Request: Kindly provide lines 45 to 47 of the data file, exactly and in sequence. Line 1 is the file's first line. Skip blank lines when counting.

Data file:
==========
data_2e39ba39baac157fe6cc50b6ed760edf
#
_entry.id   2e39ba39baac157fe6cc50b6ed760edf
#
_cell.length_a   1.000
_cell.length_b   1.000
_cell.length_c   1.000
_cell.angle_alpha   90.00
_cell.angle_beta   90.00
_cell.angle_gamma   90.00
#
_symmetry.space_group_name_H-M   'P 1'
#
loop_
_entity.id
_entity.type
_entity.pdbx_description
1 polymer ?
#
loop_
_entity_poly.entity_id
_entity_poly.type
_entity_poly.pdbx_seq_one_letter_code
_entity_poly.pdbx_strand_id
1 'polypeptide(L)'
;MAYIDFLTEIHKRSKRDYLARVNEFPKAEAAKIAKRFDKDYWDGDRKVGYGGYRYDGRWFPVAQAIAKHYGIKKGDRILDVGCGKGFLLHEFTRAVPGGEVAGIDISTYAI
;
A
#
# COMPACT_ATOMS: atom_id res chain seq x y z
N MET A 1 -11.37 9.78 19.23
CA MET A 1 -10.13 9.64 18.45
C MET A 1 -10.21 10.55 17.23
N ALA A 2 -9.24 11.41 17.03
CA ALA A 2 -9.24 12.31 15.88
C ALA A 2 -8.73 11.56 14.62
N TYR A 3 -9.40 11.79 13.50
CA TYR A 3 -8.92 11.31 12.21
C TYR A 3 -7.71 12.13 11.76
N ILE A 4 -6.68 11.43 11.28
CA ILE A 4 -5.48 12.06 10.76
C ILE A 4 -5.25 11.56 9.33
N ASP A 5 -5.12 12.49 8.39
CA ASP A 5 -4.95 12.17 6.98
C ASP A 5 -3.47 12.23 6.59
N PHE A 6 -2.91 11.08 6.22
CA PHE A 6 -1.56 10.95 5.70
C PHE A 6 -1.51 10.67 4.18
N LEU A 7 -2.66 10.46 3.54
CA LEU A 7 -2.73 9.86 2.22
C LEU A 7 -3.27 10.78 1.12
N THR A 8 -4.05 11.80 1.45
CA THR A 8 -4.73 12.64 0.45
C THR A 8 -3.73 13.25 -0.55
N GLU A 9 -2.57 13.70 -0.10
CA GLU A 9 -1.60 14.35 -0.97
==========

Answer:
C ASP A 5 -3.47 12.23 6.59
N PHE A 6 -2.91 11.08 6.22
CA PHE A 6 -1.56 10.95 5.70